By Andrew Hager, Historian-in-residence
PPM Picks is a weekly feature offering film, book, or music recommendations from our staff. The links provided in the article go to product listings on Amazon. Purchases made using these links support the Presidential Pet Museum. That said, we were not paid to review or promote any of the items mentioned. We just legitimately like them.
Erich Maria Remarque’s World War I novel All Quiet on the Western Front was not his first, but it was the work that catapulted him onto the world stage. It follows Paul, a young German soldier who has been at war for two years. His life is one of deprivation and misery interrupted by moments of sheer terror.
Remarque’s work has not diminished in the nearly 90 years since its publication, though many subsequent novels–some of them masterpieces–have covered the same territory using different wars as a backdrop. He had been a German soldier during the Great War, and his book has an immediacy that comes only from experience. It’s a powerful anti-war statement, delivered matter-of-factly.
The book became an international bestseller and was subsequently adapted into Lewis Milestone’s Best Picture-winning 1930 film of the same name. The movie is less horrific than the book–these were different times–but must have packed a wallop to audiences of that time. Exquisitely shot with state of the art special effects, it is notably more violent than other films of its era. If it seems quaint now, that owes more to Platoon and Saving Private Ryan than to any missteps on Milestone’s part.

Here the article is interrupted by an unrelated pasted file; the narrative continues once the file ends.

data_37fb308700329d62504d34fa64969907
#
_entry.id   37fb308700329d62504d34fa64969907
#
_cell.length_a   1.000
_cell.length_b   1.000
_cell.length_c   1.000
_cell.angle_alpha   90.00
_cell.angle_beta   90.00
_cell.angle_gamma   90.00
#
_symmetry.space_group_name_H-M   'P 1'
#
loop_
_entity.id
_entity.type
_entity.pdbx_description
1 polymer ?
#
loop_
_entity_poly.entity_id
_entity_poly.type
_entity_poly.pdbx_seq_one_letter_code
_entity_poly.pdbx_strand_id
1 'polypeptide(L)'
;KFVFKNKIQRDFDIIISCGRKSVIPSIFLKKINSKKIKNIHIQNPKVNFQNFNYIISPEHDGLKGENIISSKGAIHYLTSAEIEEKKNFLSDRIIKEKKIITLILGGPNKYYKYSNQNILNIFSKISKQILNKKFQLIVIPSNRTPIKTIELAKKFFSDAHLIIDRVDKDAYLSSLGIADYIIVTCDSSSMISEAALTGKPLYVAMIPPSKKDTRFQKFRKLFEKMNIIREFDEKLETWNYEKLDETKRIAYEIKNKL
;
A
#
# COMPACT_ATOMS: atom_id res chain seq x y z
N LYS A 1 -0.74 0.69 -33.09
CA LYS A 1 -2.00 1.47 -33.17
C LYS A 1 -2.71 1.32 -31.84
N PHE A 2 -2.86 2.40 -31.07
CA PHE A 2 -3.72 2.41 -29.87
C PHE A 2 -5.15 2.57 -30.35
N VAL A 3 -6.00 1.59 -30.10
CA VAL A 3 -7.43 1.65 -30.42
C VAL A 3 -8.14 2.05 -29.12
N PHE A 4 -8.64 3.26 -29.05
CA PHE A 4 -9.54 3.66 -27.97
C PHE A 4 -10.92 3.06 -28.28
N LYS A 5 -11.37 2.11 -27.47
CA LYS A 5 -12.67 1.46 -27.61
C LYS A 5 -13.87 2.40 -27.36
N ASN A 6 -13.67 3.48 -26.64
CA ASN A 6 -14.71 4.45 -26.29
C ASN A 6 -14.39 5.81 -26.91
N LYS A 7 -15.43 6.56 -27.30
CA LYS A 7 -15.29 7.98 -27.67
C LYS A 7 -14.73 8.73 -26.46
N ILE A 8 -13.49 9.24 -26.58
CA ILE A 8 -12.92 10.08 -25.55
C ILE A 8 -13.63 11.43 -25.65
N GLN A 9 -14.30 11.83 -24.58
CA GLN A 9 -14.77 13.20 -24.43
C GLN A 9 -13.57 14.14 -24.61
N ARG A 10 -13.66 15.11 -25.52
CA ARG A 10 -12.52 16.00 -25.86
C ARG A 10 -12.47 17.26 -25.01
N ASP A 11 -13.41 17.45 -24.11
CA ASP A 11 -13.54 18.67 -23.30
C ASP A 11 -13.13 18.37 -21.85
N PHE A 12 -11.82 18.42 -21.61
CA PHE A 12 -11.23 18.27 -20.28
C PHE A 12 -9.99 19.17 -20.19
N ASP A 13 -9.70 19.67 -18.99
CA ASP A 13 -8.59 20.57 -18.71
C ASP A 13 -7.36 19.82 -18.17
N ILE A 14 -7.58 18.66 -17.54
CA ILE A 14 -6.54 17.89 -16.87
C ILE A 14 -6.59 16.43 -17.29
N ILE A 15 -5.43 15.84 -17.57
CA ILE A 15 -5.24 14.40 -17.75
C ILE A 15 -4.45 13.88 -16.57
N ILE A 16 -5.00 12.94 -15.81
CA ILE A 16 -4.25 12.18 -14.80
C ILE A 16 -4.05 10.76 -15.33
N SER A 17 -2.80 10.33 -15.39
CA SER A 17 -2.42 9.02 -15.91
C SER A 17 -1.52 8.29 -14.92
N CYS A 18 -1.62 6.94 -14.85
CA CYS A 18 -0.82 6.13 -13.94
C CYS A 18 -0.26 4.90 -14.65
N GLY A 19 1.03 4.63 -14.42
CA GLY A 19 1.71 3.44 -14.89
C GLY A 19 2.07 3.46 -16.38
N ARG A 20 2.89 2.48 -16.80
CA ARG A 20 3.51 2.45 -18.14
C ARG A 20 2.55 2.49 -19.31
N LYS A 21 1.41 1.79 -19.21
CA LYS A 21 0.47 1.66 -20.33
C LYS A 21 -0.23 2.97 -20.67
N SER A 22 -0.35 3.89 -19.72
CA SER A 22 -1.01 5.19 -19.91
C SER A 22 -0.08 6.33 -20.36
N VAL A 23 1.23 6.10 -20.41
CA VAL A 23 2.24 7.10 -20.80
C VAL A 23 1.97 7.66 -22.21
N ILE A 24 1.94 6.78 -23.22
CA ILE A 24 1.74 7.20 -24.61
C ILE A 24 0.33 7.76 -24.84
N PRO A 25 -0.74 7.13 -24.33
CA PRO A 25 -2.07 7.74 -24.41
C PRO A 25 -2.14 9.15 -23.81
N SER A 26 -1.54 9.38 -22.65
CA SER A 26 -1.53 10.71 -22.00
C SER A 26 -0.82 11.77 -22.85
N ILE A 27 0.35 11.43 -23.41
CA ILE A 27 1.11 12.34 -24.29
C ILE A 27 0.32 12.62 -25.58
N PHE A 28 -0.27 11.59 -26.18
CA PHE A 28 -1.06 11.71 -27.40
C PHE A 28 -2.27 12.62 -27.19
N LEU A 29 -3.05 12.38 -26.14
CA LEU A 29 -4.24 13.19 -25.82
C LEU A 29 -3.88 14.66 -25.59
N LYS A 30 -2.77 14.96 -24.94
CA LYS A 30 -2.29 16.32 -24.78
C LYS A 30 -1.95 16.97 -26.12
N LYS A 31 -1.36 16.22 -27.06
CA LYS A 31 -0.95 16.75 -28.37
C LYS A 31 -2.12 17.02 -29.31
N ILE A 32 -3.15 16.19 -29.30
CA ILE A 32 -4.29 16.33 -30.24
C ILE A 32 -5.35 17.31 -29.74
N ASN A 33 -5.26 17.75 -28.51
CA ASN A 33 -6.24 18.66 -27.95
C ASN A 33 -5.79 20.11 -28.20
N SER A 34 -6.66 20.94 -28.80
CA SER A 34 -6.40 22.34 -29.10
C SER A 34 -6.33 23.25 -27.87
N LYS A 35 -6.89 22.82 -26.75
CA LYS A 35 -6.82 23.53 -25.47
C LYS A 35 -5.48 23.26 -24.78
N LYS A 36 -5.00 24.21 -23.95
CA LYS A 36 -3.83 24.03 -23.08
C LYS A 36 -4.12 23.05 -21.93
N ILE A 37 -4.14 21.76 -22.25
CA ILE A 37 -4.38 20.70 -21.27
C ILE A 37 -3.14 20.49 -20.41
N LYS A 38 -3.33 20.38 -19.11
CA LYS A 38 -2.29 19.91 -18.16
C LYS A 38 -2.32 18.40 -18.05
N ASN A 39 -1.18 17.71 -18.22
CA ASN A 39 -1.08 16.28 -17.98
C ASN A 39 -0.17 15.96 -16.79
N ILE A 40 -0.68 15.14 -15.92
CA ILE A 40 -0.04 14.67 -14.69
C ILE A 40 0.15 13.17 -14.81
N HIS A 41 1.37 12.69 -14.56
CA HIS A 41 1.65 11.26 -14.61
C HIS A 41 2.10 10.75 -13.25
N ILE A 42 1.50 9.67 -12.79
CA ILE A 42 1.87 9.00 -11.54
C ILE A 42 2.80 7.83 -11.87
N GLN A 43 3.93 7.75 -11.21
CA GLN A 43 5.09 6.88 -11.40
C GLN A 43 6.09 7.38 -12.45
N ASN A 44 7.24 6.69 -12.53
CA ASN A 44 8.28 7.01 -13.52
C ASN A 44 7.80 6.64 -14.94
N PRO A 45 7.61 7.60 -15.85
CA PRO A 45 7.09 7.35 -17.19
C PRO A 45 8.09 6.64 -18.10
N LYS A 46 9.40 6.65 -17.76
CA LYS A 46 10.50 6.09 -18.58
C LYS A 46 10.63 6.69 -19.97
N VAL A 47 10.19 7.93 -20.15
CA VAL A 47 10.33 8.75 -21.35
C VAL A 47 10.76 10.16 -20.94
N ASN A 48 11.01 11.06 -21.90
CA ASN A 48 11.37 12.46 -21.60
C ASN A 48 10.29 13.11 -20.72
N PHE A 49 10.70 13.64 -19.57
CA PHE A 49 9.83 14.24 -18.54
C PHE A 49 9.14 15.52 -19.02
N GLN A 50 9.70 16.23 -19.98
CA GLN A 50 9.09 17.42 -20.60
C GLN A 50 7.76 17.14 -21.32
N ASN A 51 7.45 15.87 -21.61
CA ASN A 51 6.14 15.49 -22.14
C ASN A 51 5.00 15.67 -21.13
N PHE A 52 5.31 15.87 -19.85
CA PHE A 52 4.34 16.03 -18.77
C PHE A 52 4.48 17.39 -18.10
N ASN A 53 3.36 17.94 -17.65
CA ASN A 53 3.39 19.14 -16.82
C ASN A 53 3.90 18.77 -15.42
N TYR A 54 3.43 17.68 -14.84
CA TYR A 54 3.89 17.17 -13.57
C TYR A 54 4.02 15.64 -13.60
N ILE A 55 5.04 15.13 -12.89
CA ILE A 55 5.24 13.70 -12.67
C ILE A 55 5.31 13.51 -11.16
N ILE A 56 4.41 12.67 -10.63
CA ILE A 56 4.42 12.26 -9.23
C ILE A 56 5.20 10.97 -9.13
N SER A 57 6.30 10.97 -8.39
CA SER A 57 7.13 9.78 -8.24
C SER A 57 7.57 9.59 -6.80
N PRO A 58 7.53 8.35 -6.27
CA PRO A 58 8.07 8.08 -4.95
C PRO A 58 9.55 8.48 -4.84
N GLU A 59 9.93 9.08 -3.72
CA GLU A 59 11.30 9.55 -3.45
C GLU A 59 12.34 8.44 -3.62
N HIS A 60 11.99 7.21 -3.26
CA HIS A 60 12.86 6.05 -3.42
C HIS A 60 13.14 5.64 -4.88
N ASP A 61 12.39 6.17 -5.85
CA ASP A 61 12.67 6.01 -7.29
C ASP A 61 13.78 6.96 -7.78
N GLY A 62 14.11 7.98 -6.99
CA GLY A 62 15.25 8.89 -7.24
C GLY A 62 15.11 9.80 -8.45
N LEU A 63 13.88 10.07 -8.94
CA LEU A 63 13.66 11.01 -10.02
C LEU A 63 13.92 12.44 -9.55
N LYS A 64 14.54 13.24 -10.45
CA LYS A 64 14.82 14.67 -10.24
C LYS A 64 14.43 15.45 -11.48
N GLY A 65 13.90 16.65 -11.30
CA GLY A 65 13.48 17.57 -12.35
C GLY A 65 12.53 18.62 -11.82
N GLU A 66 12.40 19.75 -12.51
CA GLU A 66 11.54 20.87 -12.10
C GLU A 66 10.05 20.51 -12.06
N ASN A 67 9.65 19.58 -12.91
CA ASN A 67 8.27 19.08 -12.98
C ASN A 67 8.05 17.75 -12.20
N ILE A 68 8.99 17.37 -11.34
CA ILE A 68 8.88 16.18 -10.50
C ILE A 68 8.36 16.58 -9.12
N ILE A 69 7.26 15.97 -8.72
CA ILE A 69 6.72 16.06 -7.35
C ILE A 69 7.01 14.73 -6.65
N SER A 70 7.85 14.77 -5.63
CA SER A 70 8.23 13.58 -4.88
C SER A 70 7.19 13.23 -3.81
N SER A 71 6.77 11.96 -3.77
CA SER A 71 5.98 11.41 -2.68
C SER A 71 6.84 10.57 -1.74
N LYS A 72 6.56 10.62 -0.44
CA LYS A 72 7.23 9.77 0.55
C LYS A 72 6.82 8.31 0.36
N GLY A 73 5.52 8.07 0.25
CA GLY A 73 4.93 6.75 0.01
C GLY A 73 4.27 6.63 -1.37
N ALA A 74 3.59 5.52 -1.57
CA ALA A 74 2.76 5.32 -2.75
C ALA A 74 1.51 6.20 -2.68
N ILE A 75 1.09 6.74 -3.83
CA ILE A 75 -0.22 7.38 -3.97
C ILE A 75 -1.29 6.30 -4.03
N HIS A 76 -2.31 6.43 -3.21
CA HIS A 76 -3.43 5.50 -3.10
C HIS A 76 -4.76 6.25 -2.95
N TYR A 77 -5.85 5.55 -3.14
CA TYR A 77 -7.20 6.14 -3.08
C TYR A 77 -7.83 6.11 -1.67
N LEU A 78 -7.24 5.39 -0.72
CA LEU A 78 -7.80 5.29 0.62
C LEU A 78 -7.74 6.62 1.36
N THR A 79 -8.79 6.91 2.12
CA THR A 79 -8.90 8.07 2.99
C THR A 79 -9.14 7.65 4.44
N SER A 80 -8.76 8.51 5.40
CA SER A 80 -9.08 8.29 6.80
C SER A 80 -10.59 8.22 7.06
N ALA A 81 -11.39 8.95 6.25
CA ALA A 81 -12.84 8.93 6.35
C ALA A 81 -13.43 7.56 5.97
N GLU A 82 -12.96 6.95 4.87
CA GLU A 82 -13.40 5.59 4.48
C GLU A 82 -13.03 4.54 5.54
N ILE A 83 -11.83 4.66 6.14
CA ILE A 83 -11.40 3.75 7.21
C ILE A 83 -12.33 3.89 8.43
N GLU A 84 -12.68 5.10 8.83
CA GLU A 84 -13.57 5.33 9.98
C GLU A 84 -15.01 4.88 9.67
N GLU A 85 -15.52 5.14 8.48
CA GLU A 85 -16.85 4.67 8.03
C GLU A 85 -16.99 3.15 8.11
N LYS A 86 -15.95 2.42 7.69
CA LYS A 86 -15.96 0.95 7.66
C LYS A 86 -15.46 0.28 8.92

Remarque’s novel was banned by the Nazis for encouraging pacifism. He fled to Switzerland, but his sister was eventually arrested, tried, and executed for saying Germany would lose World War II. The harshness of her sentence was no doubt a response to her brother’s reputation. This tragedy is a reminder of the power of great art, which can inspire both peace and hatred but never indifference.